That's 3 reported dead and fourteen reported injured today. Sunday saw 7 people reported dead and twenty-one reported wounded. Yesterday, Third noted last week's violence (August 23rd 4 dead and eleven injured. August 24th, 11 dead, twenty-nine wounded. August 25th, 4 dead, nineteen injured. August 26th, 4 dead and ten wounded. August 27th, 4 dead and fifty-one wounded. August 28th, saw 6 reported dead, 7 injured. August 29th saw 22 dead, 55 injured.) Friday's snapshot noted reports through Thursday added up to 471 reported deaths in August and 1,822 reported injured. Adding Friday (28th), Saturday, Sunday and today, the totals for August are: 509 dead and 1919 injured. That is not a complete tally. It is based on reported deaths and I'm sure there are many reported that are missed in that tally. Steven Lee Myers' praised ICCC's "civilian count". ICCC's count stands at 438 dead. That is wrong, they always are hugely wrong. And Steven Lee Myers not only can count, he can't read. ICCC clearly labels their count "Iraqi Security Forces and Civilian Deaths Details." By the way, when Nancy Youssef was reporting from Iraq, the outlet regularly offered a monthly death toll. When she left, interest in that appeared to leave as well. (Youssef is also the reporter who broke the news that the US military was keeping its own count of civilians killed. She did that on the last day Knight Ridder was Knight Ridder before it officially became McClatchy Newspapers -- see the June 26, 2006 snapshot.)
"Unfortunately it seems liket many members of the anti-war movement have gone on vacation from protest now that we have a Democratic president. and it just makes me wonder if the past eight years we've had an anti-Bush movement and not an anti-war movement," observes Peace Mom Cindy Sheehan on her latest broadcast of Cindy's Soapbox. Yesterday James Dao (New York Times) wanted to report on the peace movement but somehow forgot to get a comment from Cindy Sheehan. He did make time for a lot of fakes (all but Nancy Lessing, Perry O'Brien and Michael Eisenscher were fakes -- click here for a critique of the article from last night). Today Justin Rainmondo (Antiwar.com) observes:
The Times cites Tom Andrews, national director of Win Without War, as saying "'most liberals 'want this guy to succeed'" and fear the unfolding disaster in Afghanistan "could be a devastating albatross around the president's neck." Whether this is a prescription for picking up the pace of liberal antiwar protests, in order to alert the Obama administration to the danger, or a rationale for inaction, so as not to have that albatross weigh even heavier around the Dear Leader's neck, is not at all clear – although I rather suspect the latter.
A visit to the Web site of the main antiwar coalition, United for Peace and Justice, reveals little urgency when it comes to the Afghan war, and I note the only national actions scheduled for fall are being launched by groups other than UFPJ. Evidence of those "local actions" calling for an end to the Afghan war is scant: a search of their events calendar notes very few.
Of course, since UFPJ is dominated by the old Commie network – the remnants of the CPUSA and its social democratic split-off, the Committees of Correspondence – this is hardly surprising. These people have long been a drag on the antiwar movement, stifling the creation of a broad-based anti-interventionism in favor of saddling protests with the familiar litany of liberal demands. Now Obama's campaign for free ice cream has totally eclipsed the ostensibly antiwar aims of the movement, inducing near complete paralysis.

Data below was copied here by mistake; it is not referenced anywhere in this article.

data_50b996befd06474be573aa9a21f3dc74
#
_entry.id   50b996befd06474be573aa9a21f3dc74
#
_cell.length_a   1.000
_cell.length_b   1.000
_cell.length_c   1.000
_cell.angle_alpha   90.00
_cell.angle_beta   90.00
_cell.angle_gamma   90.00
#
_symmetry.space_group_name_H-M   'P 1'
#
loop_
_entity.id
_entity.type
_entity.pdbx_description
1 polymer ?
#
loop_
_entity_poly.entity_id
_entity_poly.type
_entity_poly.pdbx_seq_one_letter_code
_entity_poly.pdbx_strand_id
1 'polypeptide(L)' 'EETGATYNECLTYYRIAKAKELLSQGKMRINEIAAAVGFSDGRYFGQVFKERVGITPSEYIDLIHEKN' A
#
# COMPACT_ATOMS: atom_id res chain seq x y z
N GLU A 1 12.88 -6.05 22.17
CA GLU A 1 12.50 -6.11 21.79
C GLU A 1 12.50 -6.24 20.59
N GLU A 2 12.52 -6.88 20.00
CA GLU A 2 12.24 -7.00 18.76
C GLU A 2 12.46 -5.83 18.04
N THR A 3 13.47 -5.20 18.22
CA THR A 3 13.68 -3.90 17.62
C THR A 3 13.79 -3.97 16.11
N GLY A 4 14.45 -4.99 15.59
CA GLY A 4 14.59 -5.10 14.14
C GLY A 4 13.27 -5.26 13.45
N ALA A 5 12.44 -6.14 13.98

Tom Andrews is a former member of the US Congress and "is Senior Advisor to the National Democratic Insitute for International Affairs" and you may be thinking, "Well what's that?" All you need to know is the chair is Madeline Albright. Mad Maddy Albright. War Monger surpreme. No, a true 'anti-war' voice is not in bed with Mad Maddy. And you need to ask yourself what was NDI doing sticking its nose into Iraq's January elections? Erin Matthes of NDI is quoted in the linked to article about NDI's work in Iraq. It's strange that Tom Andrews hasn't felt the need to trumpet that 'wonderful' work NDI is doing in Iraq. Karl Vick and Robin Wright (Washington Post) revealed NDI had been in Iraq 'helping' since 2003. In 2004, David Lindorff offered From his "DNC Meddling in the Ukraine Elections" (CounterPunch): What, I'd like to know, was the Democratic Party, which has demonstrated an uncanny ability to lose elections it should be able to win handily here in America, doing spending $40 million in U.S. taxpayers' dollars "helping" people and organizations in other countries to compete in elections to overturn incumbent governments overseas? It turns out that even as it was blowing the presidential election in the U.S., an arm of the Democratic Party, the so called National Democratic Institute, was busy over the last year spending tens of millions of dollars provided by the State Department to help the opposition in the Ukraine to challenge the government party in that former Soviet state. (A similar Republican Party organization, the Republican International Institute, was doing the same thing with more State Department money. ) Some of that help was itself of questionable legality, which is why it was all done covertly. Does anyone else see the huge irony and hypocrisy here? The opposition party in the U.S. was actually working hand in glove with the government (and with the Republican Party!) in a subversive foreign policy effort of the Bush administration even as its chosen presidential candidate and nominal party leader, John Kerry, was campaigning against the foreign policy and foreign policy establishment of the Bush administration as inept and untrustworthy.It takes nothing away from the students and workers of the Ukraine who took to the streets and overturned the results of a corrupt election to say that citizens in America, and especially people who call themselves members of the Democratic Party, should be outraged that they and their party, the victims of fraud and voter abuse at home, were engaged in some of the same kinds of subterfuges overseas that GOP operatives and Republican-led election bureaucracies were using against them here at home.